Friday, June 4, 2010

Pretty picture: Vanessa atalanta

We went to Iowa City on Wednesday, and I took lots and lots of pictures of various things, which is cool, because it means I won't have to worry about possible things to blog about for a really long time, but it also means that I won't have time to write about those things because I will be so busy sorting pictures. (Seriously. The present estimate is that I have a backlog of ~1700 photos to select, color-adjust, crop, and resize right now. Many of those are duplicates of one another, but that's still a solid 300-400 rounds of photo-sorting before I'm caught up.)

Anyway. So I managed to get a picture of this happy little guy,1 on a NOID Buddleia where I used to work, which is notable for me mostly because it's unusual for a butterfly to stick around long enough for me to get out the camera and fumble through the settings and take a picture. But also it's pretty. The species is Vanessa atalanta, or "red admiral," something I know because I looked it up in a book.2 Which was actually kind of a weird experience.3


1 Or maybe not. I mean, how would you be able to tell if a butterfly were depressed? Or female, for that matter? (Yes, I know the answer to the second question would be sexual dimorphism, but as far as I can determine, red admiral males and females have the same shape and coloration, so that doesn't help us here.)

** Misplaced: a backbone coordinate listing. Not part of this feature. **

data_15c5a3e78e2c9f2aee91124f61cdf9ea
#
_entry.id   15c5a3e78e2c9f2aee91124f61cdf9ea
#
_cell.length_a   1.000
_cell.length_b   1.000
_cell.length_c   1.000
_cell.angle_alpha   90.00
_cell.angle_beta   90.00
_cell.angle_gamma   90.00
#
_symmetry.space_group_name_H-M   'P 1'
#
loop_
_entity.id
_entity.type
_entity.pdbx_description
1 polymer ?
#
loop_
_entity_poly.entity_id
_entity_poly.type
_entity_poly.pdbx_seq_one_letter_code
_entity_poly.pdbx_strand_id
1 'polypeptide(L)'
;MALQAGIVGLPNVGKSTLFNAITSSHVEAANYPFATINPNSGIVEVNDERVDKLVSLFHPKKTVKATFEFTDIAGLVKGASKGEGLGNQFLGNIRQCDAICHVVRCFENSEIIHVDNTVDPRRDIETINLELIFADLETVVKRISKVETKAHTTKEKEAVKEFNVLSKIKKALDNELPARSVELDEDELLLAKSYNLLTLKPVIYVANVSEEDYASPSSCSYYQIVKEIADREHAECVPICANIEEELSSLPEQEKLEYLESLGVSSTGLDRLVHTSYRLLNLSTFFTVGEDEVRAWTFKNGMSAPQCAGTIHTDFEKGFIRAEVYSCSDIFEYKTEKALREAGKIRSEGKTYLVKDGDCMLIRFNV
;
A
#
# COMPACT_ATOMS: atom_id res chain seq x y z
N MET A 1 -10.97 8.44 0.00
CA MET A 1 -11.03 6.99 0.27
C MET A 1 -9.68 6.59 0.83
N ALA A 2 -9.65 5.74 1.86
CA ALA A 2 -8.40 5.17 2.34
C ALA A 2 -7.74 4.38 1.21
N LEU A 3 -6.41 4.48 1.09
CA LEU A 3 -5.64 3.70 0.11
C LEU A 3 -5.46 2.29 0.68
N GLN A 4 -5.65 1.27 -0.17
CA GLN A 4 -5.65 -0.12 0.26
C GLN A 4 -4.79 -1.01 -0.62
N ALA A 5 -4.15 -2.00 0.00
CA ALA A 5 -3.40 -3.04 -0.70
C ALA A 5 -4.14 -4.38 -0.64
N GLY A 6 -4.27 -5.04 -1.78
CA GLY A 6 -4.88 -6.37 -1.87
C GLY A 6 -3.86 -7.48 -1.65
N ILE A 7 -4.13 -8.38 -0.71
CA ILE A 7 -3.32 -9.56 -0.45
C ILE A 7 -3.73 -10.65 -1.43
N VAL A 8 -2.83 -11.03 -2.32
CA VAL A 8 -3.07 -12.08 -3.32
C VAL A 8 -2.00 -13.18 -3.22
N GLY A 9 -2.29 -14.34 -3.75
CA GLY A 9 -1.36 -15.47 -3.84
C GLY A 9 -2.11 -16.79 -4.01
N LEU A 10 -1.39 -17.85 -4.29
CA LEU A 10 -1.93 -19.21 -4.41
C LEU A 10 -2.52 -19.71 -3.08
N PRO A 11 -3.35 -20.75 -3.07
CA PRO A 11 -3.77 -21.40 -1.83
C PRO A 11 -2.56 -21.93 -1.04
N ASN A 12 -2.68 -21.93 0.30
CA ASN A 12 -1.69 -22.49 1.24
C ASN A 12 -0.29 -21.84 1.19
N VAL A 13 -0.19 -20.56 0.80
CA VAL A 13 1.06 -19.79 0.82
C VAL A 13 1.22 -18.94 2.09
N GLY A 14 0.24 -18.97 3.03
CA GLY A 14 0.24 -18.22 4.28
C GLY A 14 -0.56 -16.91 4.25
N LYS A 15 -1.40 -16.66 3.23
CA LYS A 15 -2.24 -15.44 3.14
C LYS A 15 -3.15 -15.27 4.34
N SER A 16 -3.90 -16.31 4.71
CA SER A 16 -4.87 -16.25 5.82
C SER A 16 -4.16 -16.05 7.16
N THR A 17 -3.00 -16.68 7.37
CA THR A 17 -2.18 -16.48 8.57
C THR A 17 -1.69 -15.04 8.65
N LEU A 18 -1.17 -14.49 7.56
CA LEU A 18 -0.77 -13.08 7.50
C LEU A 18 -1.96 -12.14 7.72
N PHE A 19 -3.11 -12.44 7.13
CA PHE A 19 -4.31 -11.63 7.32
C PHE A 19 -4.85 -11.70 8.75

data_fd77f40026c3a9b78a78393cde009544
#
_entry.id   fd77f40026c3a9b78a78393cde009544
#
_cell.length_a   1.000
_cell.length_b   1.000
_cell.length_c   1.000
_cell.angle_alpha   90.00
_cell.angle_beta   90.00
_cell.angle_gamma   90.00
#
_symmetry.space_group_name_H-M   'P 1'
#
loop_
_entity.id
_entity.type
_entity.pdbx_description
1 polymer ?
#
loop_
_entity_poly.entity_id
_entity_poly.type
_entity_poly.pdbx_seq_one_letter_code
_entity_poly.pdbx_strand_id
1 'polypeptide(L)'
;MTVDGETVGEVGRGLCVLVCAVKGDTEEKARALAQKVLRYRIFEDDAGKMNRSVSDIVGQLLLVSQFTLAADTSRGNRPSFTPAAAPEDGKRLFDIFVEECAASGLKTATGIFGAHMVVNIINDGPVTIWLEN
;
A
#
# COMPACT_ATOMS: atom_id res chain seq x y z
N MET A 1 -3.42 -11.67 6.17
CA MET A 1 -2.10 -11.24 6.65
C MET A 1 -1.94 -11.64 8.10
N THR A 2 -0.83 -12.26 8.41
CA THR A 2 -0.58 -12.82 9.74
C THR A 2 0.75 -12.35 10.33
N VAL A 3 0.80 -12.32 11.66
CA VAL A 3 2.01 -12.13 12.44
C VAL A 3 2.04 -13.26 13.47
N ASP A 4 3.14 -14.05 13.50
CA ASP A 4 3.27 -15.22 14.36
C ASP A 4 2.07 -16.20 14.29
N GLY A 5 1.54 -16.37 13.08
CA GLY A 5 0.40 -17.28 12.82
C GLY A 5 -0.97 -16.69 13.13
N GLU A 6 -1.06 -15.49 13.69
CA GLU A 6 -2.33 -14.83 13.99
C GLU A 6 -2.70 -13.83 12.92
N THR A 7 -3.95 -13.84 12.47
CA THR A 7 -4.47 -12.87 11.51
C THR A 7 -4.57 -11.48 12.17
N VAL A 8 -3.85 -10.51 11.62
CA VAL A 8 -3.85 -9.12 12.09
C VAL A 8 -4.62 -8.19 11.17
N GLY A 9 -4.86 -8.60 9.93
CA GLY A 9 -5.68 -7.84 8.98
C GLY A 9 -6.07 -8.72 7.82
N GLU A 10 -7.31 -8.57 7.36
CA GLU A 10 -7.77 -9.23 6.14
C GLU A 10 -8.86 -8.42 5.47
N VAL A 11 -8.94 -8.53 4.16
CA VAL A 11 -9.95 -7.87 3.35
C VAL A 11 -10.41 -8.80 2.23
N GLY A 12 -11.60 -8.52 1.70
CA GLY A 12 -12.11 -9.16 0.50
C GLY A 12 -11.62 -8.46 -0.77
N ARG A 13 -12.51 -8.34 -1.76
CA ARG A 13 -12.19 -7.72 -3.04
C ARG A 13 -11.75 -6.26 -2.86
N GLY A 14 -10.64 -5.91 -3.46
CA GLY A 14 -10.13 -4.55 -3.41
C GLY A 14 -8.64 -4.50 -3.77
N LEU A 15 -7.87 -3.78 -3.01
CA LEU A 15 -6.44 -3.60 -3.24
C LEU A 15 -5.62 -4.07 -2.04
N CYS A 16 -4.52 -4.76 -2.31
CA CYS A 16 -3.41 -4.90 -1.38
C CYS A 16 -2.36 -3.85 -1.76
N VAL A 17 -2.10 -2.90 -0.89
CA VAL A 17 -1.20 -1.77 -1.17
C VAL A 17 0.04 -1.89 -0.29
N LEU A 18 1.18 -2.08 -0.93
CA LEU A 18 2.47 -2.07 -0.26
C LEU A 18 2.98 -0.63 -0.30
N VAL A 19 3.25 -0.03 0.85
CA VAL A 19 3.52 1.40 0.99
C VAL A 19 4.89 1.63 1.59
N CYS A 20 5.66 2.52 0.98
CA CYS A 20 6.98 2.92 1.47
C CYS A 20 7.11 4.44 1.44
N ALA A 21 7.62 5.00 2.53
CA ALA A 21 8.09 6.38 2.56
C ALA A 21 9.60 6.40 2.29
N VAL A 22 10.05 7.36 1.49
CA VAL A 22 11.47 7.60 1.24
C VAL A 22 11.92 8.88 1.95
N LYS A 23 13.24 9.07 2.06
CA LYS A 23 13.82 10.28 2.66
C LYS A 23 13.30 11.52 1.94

2 The Audobon Society Field Guide to North American Butterflies; I have a collection of about 15-20 of the Audobon Society guides, dating from when I was a kid and would save up my money to buy them, or ask for them for my birthday, or whatever. (I don't know how much they actually were, then, nor do I know how much they are now. But to my seven-year-old self they were extremely valuable and precious, as it was a considerable sacrifice to get one on my own.)
3 "Books" are sort of like, um, imagine that you printed out a bunch of pages from the internet, and then had somebody bind them together inside of a hard, durable covering of some kind. A page can then be physically turned over with your fingers when you're finished reading one, to read the next one, instead of clicking on "Next Page" at the bottom of the screen. Compared to the internet, books use less power, function without batteries or recharging, still work during power outages, and pose a much smaller risk of identity theft, but: the information in them is never updated, they're more difficult to search, and you can't "tweet," "friend," "digg," or "like" the information in them.


Plowing Through Life (Martha) said...

Very, very cool photo!

Don said...

So the Red Admiral's real name consists of two girls' names put together. I wonder if butterflies suffer from gender identity crises?

Your third footnote reminds me of this clip:

Anonymous said...

Beautiful butterfly!

Ivynettle said...

Haha, yes, getting pictures of butterflies can be a pain! But they're so pretty, we just have to try, right?